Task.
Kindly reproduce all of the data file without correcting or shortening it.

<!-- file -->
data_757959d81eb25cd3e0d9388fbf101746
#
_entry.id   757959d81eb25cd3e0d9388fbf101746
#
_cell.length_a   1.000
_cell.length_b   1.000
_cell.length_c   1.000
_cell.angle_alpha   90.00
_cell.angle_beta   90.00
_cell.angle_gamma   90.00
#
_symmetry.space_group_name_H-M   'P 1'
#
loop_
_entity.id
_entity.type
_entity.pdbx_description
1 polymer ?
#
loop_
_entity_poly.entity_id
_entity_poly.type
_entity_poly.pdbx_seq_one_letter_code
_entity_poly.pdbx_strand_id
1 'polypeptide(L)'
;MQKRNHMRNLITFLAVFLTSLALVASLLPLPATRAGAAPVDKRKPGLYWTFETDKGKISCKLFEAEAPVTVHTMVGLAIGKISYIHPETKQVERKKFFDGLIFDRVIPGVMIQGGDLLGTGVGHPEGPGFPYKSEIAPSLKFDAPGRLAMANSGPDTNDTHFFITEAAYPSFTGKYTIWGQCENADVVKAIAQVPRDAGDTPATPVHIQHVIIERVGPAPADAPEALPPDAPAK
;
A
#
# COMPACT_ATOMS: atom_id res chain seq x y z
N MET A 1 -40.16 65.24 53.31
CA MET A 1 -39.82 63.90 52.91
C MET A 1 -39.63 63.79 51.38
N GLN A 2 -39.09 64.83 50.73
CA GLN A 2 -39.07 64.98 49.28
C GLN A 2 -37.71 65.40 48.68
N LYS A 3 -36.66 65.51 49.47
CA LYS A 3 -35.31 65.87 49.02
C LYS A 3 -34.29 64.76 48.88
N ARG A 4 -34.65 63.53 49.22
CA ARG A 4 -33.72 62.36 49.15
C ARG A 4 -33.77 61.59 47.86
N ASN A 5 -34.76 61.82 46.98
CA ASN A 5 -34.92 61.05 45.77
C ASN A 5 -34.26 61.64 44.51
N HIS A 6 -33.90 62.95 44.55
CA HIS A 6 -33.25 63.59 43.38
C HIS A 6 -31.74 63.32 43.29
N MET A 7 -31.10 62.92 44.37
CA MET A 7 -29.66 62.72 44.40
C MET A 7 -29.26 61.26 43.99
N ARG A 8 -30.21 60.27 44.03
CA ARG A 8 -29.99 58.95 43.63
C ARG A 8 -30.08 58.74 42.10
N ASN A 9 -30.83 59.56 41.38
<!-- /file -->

data_757959d81eb25cd3e0d9388fbf101746
#
_entry.id   757959d81eb25cd3e0d9388fbf101746
#
_cell.length_a   1.000
_cell.length_b   1.000
_cell.length_c   1.000
_cell.angle_alpha   90.00
_cell.angle_beta   90.00
_cell.angle_gamma   90.00
#
_symmetry.space_group_name_H-M   'P 1'
#
loop_
_entity.id
_entity.type
_entity.pdbx_description
1 polymer ?
#
loop_
_entity_poly.entity_id
_entity_poly.type
_entity_poly.pdbx_seq_one_letter_code
_entity_poly.pdbx_strand_id
1 'polypeptide(L)'
;MQKRNHMRNLITFLAVFLTSLALVASLLPLPATRAGAAPVDKRKPGLYWTFETDKGKISCKLFEAEAPVTVHTMVGLAIGKISYIHPETKQVERKKFFDGLIFDRVIPGVMIQGGDLLGTGVGHPEGPGFPYKSEIAPSLKFDAPGRLAMANSGPDTNDTHFFITEAAYPSFTGKYTIWGQCENADVVKAIAQVPRDAGDTPATPVHIQHVIIERVGPAPADAPEALPPDAPAK
;
A
#
# COMPACT_ATOMS: atom_id res chain seq x y z
N MET A 1 -40.16 65.24 53.31
CA MET A 1 -39.82 63.90 52.91
C MET A 1 -39.63 63.79 51.38
N GLN A 2 -39.09 64.83 50.73
CA GLN A 2 -39.07 64.98 49.28
C GLN A 2 -37.71 65.40 48.68
N LYS A 3 -36.66 65.51 49.47
CA LYS A 3 -35.31 65.87 49.02
C LYS A 3 -34.29 64.76 48.88
N ARG A 4 -34.65 63.53 49.22
CA ARG A 4 -33.72 62.36 49.15
C ARG A 4 -33.77 61.59 47.86
N ASN A 5 -34.76 61.82 46.98
CA ASN A 5 -34.92 61.05 45.77
C ASN A 5 -34.26 61.64 44.51
N HIS A 6 -33.90 62.95 44.55
CA HIS A 6 -33.25 63.59 43.38
C HIS A 6 -31.74 63.32 43.29
N MET A 7 -31.10 62.92 44.37
CA MET A 7 -29.66 62.72 44.40
C MET A 7 -29.26 61.26 43.99
N ARG A 8 -30.21 60.27 44.03
CA ARG A 8 -29.99 58.95 43.63
C ARG A 8 -30.08 58.74 42.10
N ASN A 9 -30.83 59.56 41.38